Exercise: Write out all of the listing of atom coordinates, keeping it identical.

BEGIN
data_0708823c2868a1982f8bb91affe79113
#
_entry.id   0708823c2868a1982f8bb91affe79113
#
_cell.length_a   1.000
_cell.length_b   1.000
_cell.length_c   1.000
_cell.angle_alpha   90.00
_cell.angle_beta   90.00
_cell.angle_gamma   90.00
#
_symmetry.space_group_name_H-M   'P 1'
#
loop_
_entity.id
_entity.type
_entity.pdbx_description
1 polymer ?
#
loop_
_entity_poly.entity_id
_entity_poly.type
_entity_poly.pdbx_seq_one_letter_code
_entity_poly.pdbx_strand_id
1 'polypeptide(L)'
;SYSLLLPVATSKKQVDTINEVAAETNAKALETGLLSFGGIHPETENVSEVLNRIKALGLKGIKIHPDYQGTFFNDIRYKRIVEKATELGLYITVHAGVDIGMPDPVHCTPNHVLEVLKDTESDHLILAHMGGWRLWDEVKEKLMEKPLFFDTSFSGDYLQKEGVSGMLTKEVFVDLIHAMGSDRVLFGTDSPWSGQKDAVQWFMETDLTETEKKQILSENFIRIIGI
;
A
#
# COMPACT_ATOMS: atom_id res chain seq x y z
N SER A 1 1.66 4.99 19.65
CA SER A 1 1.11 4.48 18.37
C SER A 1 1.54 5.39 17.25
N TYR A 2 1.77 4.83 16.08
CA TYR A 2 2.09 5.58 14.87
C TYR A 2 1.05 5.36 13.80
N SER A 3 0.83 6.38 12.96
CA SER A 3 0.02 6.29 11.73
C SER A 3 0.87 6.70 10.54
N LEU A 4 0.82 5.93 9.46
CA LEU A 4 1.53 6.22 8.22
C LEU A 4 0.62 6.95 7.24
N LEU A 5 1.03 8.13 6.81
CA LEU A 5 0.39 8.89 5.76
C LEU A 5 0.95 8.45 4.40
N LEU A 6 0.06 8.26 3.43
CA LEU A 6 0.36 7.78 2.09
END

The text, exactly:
data_0708823c2868a1982f8bb91affe79113
#
_entry.id   0708823c2868a1982f8bb91affe79113
#
_cell.length_a   1.000
_cell.length_b   1.000
_cell.length_c   1.000
_cell.angle_alpha   90.00
_cell.angle_beta   90.00
_cell.angle_gamma   90.00
#
_symmetry.space_group_name_H-M   'P 1'
#
loop_
_entity.id
_entity.type
_entity.pdbx_description
1 polymer ?
#
loop_
_entity_poly.entity_id
_entity_poly.type
_entity_poly.pdbx_seq_one_letter_code
_entity_poly.pdbx_strand_id
1 'polypeptide(L)'
;SYSLLLPVATSKKQVDTINEVAAETNAKALETGLLSFGGIHPETENVSEVLNRIKALGLKGIKIHPDYQGTFFNDIRYKRIVEKATELGLYITVHAGVDIGMPDPVHCTPNHVLEVLKDTESDHLILAHMGGWRLWDEVKEKLMEKPLFFDTSFSGDYLQKEGVSGMLTKEVFVDLIHAMGSDRVLFGTDSPWSGQKDAVQWFMETDLTETEKKQILSENFIRIIGI
;
A
#
# COMPACT_ATOMS: atom_id res chain seq x y z
N SER A 1 1.66 4.99 19.65
CA SER A 1 1.11 4.48 18.37
C SER A 1 1.54 5.39 17.25
N TYR A 2 1.77 4.83 16.08
CA TYR A 2 2.09 5.58 14.87
C TYR A 2 1.05 5.36 13.80
N SER A 3 0.83 6.38 12.96
CA SER A 3 0.02 6.29 11.73
C SER A 3 0.87 6.70 10.54
N LEU A 4 0.82 5.93 9.46
CA LEU A 4 1.53 6.22 8.22
C LEU A 4 0.62 6.95 7.24
N LEU A 5 1.03 8.13 6.81
CA LEU A 5 0.39 8.89 5.76
C LEU A 5 0.95 8.45 4.40
N LEU A 6 0.06 8.26 3.43
CA LEU A 6 0.36 7.78 2.09